Charter schools are primary or secondary schools that receive public money (and like other schools, may also receive private donations) but are not subject to some of the rules, regulations, and statutes that apply to other public schools in exchange for some type of accountability for producing certain results, which are set forth in each school's charter. Charter schools are opened and attended by choice. While charter schools provide an alternative to other public schools, they are part of the public education system and are not allowed to charge tuition.
Down in Loser-iana--I kid, in Louisiana--a state Senate committee approved legislation to allow charter schools to refuse to admit students on the basis of their ability to speak English, their sexual orientation or other factors.
So, if you're, oh, I dunno, say, Hispanic--there is a huge influx of Spanish speaking people, and their families in Loser-iana, or, goddess forbid, if you are a homosexual :::gasp:::: then it's okay to be discriminated against.
Republican state Senator--and goosestepper in the culture wars--A.G. Crowe says his bill is designed to ensure that executive branch agencies and local governments stop including bans on discrimination against characteristics not listed in state law as a condition for private companies to do business with their agencies.
See, he wants to be able to discriminate against those people for whom English is a second language--rather than trying to say, oh, I dunno, teach them English. And he wants to ban The Gays because, oh, I dunno, it's contagious or something.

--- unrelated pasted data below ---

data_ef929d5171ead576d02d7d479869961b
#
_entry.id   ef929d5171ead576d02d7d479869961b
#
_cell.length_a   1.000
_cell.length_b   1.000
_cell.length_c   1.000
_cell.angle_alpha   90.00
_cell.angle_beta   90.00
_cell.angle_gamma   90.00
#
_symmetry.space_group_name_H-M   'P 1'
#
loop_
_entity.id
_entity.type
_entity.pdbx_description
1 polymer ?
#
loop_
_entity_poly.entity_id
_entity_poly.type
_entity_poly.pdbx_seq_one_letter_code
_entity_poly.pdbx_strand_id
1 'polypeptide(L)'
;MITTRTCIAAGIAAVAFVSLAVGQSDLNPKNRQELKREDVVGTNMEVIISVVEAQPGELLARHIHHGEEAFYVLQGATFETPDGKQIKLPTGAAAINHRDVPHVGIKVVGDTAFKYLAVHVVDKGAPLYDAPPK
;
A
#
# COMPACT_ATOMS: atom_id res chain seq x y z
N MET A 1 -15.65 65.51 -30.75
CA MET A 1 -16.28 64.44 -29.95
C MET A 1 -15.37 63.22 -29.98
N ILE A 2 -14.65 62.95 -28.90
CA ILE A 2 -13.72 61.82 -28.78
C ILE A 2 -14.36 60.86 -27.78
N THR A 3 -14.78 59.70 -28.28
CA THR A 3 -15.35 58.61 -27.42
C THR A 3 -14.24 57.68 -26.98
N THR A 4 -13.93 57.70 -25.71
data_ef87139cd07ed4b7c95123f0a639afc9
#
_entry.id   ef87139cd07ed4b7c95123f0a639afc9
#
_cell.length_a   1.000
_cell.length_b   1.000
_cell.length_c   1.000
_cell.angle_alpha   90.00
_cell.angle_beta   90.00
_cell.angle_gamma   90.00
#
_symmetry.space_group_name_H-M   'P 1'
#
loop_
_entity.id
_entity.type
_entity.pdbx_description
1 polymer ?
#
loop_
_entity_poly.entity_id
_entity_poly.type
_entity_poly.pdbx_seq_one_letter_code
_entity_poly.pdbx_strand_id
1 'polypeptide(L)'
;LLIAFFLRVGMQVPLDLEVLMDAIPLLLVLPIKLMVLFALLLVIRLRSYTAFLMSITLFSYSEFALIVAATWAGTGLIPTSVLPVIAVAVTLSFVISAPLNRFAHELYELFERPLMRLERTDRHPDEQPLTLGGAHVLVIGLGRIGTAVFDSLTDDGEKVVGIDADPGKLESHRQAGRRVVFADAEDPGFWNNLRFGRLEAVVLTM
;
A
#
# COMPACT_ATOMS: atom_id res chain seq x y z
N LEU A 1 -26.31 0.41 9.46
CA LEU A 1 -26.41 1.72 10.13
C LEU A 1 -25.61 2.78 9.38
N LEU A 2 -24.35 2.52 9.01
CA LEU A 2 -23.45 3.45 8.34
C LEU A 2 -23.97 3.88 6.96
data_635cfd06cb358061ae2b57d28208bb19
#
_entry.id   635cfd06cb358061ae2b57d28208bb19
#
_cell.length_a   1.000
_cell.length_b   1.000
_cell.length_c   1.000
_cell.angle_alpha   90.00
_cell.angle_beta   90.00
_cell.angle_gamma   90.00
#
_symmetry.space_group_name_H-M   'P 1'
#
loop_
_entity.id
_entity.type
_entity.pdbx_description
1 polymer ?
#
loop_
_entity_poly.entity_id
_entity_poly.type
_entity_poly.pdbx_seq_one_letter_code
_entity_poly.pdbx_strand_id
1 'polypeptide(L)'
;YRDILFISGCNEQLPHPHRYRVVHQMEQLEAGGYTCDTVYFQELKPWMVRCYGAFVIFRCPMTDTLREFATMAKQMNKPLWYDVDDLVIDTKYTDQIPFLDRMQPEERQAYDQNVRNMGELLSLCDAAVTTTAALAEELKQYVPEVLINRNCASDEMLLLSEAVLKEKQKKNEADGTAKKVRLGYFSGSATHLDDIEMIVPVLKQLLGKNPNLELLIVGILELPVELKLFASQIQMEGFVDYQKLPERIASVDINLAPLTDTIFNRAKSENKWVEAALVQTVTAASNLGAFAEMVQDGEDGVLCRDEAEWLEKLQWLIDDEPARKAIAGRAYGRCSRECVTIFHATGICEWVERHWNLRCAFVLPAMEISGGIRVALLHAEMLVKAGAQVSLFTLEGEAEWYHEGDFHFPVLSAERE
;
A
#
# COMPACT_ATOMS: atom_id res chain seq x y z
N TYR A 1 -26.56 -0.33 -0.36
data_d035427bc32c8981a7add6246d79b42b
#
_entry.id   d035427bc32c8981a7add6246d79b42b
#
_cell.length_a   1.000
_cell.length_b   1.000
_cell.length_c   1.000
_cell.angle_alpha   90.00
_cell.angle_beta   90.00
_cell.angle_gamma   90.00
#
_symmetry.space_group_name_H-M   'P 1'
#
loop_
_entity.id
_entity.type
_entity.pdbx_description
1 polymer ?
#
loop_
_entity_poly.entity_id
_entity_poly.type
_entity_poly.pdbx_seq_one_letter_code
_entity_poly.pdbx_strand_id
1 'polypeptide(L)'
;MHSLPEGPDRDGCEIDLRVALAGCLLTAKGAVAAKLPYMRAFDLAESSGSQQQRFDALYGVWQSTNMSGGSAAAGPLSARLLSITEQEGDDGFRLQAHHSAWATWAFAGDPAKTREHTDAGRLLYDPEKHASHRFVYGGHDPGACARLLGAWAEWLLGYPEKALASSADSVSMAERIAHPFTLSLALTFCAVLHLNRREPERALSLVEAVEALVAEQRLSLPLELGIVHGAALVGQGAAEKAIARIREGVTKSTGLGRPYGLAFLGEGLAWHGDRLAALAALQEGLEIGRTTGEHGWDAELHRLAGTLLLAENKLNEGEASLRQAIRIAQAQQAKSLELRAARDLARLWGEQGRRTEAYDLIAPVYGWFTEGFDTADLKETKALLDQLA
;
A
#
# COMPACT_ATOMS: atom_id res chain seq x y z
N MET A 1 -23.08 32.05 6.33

On the other side, Democratic state Senator Edwin Murray--the lone 'No' in the 5-1 vote--believes the possibility of SB217 becoming law and negating the anti-discriminatory prohibitions in charter school contracts is “really scary” and adds, “I can’t believe that at the same time we as a Legislature are passing bills that expand school choice, that we would also allow charter schools to deny admission based solely on a child’s ability to speak English well enough or play basketball well enough.”
Crowe says, with a straight face, “The focus is really simple. It says stick to the law.”
And the law in Loser-iana currently forbids discrimination on the basis of race, religion, national ancestry, age, sex or disability. It does not include sexual orientation, gender identity, or, well, the ability to speak English correctly.
But, um, call me crazy, wouldn't it be easier to change to laws, adding sexual orientation and gender identity to the anti-discrimination laws? See, then you wouldn't have discrimination, and wouldn't that really be the goal?
Well, except for those dirty Mexicans who don't speak English. But, I guess by Crowe's logic, you keep "them" from learning English and then you can keep "them" from getting jobs and maybe then "they" will all go back home where they belong.
Discirmination is alive and well in Loser-iana.
I kid. Louisiana.
No, actually I don't.